Publications

Reviews of books or magazines relating to scale modeling.

B-29 Superfortress Vs Ki-44 "Tojo" Pacific Theater 1944-45

Published: November 17th, 2017     
B-29 Superfortress Vs Ki-44 "Tojo" Pacific Theater 1944-45
Author: Donald Nijboer
Reviewed by: Hub Plott, IPMS# 31328
Company: Osprey Publishing

This book details combat between the Boeing B-29 Superfortress and the Nakjima Ki-44 "Tojo" in the war against Japan. The B-29s rained destruction down upon Japan daily and the Japanese were desperate to combat the large number of bombers the Americans sent at the home islands.  One of Japan's most formidable weapons was the Ki-44, Japan's most heavily armed single seat fighter.

The book is broken down into 11 sections. The introduction discusses in brief the lead up to both designs and provides a chronology from inception until the end of the war.

Next the design and development of both types are covered. The B-29 is covered first then the Ki-44.

Chapter Three has the technical specifications of each model. B-29 coverage is on everything from the XB-29 through the Silverplate models this includes the F-13 and SB-29 variants as well as the cancelled B-29C.  The same treatment is given to the Ki-44, covered from original prototype to the production models and the lone Ki-44-III.

Nashville 1864, From the Tennessee to the Cumberland

Published: November 16th, 2017     
Nashville 1864, From the Tennessee to the Cumberland
Author: Mark Lardas
Reviewed by: Jim Pearsall, IPMS# 2209
Company: Osprey Publishing

This Osprey book covers one of the most ignored campaigns of the later stages of the Civil War. Mark Lardas does a very good job of covering the leadership, the units and the strategies of this campaign.

The book is divided into the following sections/chapters

Shot Down and in the Drink

Published: November 12th, 2017     
Shot Down and in the Drink
Author: Air Commodore Graham Pitchfork, RAF
Reviewed by: George Cully, IPMS# 2290
Company: Osprey Publishing

Drawing heavily upon an unpublished history of Britain's Air Sea Rescue Service produced after WWII by the Air Ministry's Air Historical Branch, this softback reprint was originally published in 2005 as a follow-on to a 2003 effort by Pitchfork entitled Shot Down and On the Run. That book dealt with British and Commonwealth aircrew who found themselves on the ground in enemy territory--mostly in northern Europe--but were able to successfully "escape and evade," often with the help of brave souls who risked their lives--and the safety of their families--in so doing.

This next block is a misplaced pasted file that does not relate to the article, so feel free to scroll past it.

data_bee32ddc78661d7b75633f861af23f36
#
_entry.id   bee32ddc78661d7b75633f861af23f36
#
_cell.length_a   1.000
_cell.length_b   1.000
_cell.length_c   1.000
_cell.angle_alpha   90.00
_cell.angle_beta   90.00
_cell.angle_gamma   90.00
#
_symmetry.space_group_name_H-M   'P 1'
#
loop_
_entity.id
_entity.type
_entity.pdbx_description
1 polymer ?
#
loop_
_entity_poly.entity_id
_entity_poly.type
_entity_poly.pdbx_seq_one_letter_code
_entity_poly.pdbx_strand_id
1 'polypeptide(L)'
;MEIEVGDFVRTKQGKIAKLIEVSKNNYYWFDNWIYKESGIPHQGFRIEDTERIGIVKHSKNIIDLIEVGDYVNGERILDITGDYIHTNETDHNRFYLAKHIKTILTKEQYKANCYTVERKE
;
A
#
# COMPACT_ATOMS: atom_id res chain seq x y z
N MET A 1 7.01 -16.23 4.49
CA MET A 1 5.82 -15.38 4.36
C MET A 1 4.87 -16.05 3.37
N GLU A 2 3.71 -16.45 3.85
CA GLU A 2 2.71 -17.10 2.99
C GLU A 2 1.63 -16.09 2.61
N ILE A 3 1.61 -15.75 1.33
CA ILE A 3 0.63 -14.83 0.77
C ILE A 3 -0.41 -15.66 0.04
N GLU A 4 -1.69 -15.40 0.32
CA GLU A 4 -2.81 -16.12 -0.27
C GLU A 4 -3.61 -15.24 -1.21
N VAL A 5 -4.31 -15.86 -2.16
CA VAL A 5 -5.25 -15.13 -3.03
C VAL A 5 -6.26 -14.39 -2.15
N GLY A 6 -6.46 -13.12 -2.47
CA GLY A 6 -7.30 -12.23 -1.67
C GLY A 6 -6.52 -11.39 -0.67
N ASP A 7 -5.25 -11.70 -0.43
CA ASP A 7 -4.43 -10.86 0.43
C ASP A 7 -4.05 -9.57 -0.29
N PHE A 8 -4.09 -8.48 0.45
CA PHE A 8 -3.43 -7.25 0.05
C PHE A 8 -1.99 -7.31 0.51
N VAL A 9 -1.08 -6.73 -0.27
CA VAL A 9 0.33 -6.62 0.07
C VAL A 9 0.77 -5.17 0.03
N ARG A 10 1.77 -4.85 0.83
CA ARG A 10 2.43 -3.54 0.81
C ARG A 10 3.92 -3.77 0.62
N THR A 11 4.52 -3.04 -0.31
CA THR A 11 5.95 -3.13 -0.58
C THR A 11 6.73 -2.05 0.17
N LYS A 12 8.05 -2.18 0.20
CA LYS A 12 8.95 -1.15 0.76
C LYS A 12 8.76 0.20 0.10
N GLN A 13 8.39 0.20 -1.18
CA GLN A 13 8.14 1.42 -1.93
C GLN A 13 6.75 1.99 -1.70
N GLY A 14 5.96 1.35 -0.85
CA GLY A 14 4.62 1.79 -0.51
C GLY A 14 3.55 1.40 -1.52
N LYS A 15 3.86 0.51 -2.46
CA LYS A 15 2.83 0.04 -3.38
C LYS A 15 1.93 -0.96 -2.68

The difference between the two books is that the airmen who fell to ground in enemy-occupied territory had some hope of finding friendly aid or, failing that, at least the possibility of humane treatment when they were captured. Those who fell into the water faced a graver menace. Yes, their Axis enemies were determined and tough, or even cruel, but the sea is utterly implacable: it will not provide comfort, and it has no concept whatsoever of mercy.

TSR2 Britain’s Lost Cold War Strike Jet

Published: November 11th, 2017     
TSR2 Britain’s Lost Cold War Strike Jet
Author: Andrew Brookes Illustrator: Adam Tooby
Reviewed by: Frank Landrus, IPMS# 35035
Company: Osprey Publishing

Osprey bio: "Andrew Brookes completed RAF pilot training after graduating from Leeds University. Following reconnaissance and strike tours on Victors, Canberras and Vulcans he joined the tri-service policy and plans staff of Commander British Forces, Hong Kong. He flew over 3,000 hours as an RAF reconnaissance and strike pilot. He was a UK nuclear release officer in NATO and the last operational RAF Commander at the Greenham Common cruise missile base. He was coordinator of air power studies at the RAF Advanced Staff College and he is now Chief Executive of The Air League. He broadcasts widely and this is his 18th aviation book, including four for Osprey. He received the Defense Aerospace Journalist of the Year Award in 2004 and 2006. In 2009 he was awarded the C P Robertson Memorial Trophy for the best interpretation of the Royal Air Force to the public."

Adam Tooby is a rising star in the field of aviation art, creating groundbreaking photo-realistic work. Moving away from traditional approaches to the subject matter, he uses computer technology to produce both technically accurate and visually dynamic images of some of the greatest military aircraft in history.

Shady Lady: 1,500 Hours Flying the U-2 Spy Plane

Published: November 9th, 2017     
Shady Lady: 1,500 Hours Flying the U-2 Spy Plane
Author: Lieutenant Colonel Rick Bishop (Ret.)
Reviewed by: Frank Landrus, IPMS# 35035
Company: Crécy Publishing, Ltd

Crecy Publishing's biography: "Lieutenant Colonel Rick Bishop flew for over 50 years as a civilian, Army, and Air Force pilot amassing over 16,000 hours in the air. Raised in Miami, Florida his passion for aviation started with flying lessons at the age of 16 which he continued throughout his college years. Voluntarily joining the Army in 1967, he saw action in Vietnam then joined the Air Force in 1974 where he flew jets for four years until being selected to join the U-2 Program. Over the following 13 years he rose to Commander of the 99th Strategic Reconnaissance Squadron prior to further advancement preceding his early retirement in 1991. Rick then flew for American Airlines for the next 16 years. He now resides on a small farm in the rolling hills north of Ocala, Florida."